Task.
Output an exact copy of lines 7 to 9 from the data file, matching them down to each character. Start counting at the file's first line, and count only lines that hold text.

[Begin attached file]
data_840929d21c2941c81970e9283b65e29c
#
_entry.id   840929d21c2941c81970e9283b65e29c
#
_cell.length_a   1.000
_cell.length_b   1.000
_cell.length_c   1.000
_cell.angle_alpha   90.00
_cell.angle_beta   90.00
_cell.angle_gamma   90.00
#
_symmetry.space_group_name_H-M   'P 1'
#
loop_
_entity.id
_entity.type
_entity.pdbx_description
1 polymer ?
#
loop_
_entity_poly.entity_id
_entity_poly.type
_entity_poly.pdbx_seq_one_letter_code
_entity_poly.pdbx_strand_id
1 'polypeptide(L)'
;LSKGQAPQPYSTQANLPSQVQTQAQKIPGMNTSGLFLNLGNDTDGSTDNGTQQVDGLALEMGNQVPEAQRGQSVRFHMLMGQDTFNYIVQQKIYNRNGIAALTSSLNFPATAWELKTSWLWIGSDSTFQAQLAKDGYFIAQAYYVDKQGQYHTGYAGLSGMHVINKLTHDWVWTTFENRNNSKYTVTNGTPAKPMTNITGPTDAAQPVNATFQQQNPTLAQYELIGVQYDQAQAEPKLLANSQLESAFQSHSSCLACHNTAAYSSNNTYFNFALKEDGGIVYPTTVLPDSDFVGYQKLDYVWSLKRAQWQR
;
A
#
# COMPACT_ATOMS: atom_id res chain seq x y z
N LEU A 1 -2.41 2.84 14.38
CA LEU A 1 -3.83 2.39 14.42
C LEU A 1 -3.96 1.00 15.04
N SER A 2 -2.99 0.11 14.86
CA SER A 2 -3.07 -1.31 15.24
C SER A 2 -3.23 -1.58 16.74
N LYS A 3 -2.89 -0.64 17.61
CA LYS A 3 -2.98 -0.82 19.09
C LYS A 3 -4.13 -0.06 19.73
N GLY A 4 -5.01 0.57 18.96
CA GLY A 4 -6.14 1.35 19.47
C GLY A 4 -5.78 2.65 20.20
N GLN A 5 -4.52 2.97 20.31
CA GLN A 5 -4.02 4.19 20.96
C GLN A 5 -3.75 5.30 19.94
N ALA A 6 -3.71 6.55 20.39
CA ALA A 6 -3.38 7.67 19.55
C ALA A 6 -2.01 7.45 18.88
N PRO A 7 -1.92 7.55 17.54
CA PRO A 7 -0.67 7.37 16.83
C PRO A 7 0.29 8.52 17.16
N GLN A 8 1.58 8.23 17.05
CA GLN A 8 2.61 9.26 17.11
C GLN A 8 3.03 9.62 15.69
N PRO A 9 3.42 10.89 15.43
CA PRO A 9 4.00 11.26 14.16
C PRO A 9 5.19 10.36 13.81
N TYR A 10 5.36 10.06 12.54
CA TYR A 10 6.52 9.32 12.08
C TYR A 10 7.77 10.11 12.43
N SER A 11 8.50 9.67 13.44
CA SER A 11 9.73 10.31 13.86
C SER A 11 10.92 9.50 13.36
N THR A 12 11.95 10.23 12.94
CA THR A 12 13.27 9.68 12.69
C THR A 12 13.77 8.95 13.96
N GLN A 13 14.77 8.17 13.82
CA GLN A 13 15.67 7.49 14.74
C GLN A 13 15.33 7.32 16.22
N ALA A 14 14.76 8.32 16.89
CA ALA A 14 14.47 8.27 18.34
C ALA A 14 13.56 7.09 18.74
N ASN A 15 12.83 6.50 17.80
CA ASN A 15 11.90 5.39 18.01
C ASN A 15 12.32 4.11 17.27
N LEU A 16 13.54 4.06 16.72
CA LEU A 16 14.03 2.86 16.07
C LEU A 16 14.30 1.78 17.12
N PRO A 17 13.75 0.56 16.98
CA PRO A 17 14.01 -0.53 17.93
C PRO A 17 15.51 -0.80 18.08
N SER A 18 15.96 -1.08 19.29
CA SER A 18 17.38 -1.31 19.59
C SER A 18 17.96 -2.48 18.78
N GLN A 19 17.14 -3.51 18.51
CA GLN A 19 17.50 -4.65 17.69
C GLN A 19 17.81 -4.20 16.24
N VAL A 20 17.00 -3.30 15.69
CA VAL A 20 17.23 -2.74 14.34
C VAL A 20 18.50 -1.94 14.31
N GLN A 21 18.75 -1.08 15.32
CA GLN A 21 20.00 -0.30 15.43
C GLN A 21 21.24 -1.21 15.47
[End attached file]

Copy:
_cell.length_c   1.000
_cell.angle_alpha   90.00
_cell.angle_beta   90.00